President’s Report – October 2023

Another year has passed with members being challenged not only in their respective industries but also from the day-to-day struggle to keep their doors open with many factors making it difficult to manufacture and install products. If it is not a struggling economy boosted by inefficient Government Institutions, it is the lack of investment crippling the construction industry.

The construction Industry is a vital sector for the economic development of our country. It contributes to the creation of infrastructure, housing, employment, and income for millions of people. However, the industry has been in decline since 2016, due to various factors such as weak economic growth, low public and private investment, policy uncertainty, corruption, electricity shortage, site invasions and labour disputes.


The industry also faced supply chain disruptions and material shortages due to the Covid pandemic and the civil unrest that erupted in July 2021 in the Gauteng and KwaZulu-Natal provinces. These challenges have negatively affected the industry's output, employment, and investment. The riots damaged infrastructure and disrupted transport and logistics networks, affecting the delivery of construction materials and equipment.

The total value of recorded building plans passed by larger municipalities fell by 36% year-on-year in the first eleven months of 2020. The construction Industry was also severely affected in terms of employment, losing over 250 000 jobs at the end of 2020, compared with the end of 2019.


Another major challenge facing the construction industry is the energy crisis, which has been caused by the inadequate capacity and reliability of Eskom. The frequent power outages have hampered construction activities and increased costs for contractors, manufacturers, installers, and developers. The energy crisis has also deterred foreign investors from financing construction projects in our country.

Despite these challenges, there are some positive signs and opportunities for the recovery and growth of the construction industry. Analysts envisage that the construction industry should stabilize in the future.

Construction Mafia

Organized criminal groups also known as the Construction Mafia have been targeting construction sites since 2014 and demand money or a stake in development projects. These groups, operate under the banner of "Business Forums" and claim to represent the interests of local communities and businesses. However, their activities amount to extortion, intimidation, violence, and disruption of vital infrastructure and construction projects.

At the Master Builders South Africa (MBSA) Annual Conference in September of this year it was noted that more than R100 billion infrastructure and construction projects had been affected by these disruptions across the country. The construction mafia has also damaged the reputation and image of the South African construction industry, both locally and internationally.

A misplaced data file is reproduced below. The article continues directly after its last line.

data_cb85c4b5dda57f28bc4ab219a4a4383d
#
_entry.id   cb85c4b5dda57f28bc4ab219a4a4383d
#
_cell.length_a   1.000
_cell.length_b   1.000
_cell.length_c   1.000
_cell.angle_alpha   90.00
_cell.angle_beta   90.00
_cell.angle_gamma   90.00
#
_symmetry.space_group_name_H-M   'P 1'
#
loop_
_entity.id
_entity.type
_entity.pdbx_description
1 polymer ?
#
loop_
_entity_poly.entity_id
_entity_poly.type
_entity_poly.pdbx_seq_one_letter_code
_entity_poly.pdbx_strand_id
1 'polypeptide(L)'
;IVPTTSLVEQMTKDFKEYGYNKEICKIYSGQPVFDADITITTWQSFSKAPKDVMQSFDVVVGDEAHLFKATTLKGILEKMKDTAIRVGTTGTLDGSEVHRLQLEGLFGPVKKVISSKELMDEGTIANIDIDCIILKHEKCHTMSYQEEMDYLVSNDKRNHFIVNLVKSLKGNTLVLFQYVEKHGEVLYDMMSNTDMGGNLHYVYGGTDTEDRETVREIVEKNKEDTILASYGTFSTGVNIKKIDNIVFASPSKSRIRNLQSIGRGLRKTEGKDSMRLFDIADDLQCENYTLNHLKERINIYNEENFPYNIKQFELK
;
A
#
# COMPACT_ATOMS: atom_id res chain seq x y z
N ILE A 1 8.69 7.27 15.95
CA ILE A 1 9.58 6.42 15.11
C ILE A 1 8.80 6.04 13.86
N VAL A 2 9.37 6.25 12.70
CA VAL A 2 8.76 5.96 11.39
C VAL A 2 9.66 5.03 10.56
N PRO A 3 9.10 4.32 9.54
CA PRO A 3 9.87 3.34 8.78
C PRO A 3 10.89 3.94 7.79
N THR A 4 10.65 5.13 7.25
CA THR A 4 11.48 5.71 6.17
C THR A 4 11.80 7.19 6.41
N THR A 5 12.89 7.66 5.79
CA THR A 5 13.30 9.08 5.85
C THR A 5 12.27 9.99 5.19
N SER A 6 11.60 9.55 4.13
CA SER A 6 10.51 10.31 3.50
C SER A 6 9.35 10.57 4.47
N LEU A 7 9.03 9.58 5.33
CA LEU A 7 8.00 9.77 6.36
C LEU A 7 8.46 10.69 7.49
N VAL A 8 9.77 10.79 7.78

Order and confidence

The construction industry is one of the largest employers in South Africa, providing jobs for about 1.4 million people, or 8.5% of the total workforce. However, the industry has been shedding jobs due to the economic downturn and the construction mafia's activities. The construction mafia poses a serious threat to the South African construction industry and the country's economic development.

If they are not stopped, they could have disastrous consequences for the industry and the country in the long term. Therefore, there is an urgent need for a comprehensive strategy to stop the construction mafia and restore order and confidence in the construction sector.

Areas of interest

Regionally the Western Cape has seen tremendous growth in both the commercial and residential sectors. Development in this area has proven to be much more prevalent than in Gauteng, Eastern Cape and KwaZulu-Natal.

An influx of new thermally broken systems has been observed filtering into the market and this is due to energy efficiency requirements in SANS 10400-XA. With this, testing in accordance with SANS 613 has become imperative for simulation testing. Although SANAS accreditation has never been a requirement from our members, SANAS accreditation has been acquired at our Gauteng Test Rig.

The debate around thin aluminium extrusions being imported and sold into the local market is ongoing and ASDA is looking at the testing of these systems to determine if they are fit for purpose.

SAGGA, in collaborating with KIM (Key Industry Management), a division of SARS, is busy with training of these officials to equip them with the identification of imported glass on wrong tariff codes.


Educating our members is one of the main focus points currently for our Associations. Our training courses have been well received by industry and our members. The new building is serving the Association and its members well and the introduction of our new artisan training centres will be a well-awaited new addition. The AAAMSA Consultants continue to serve both our members and the public with inspections on site and assistance with any technical enquiries.

Interest has been shown in the Association by neighbouring countries for membership. For this reason, AAAMSA will be exploring these interests with the intension of growth. Currently the Association membership has a total of 1 725 members.

The financial status of the Association is sound, and we are looking forward to making it even stronger in the future with more developments and increased visibility in the marketplace.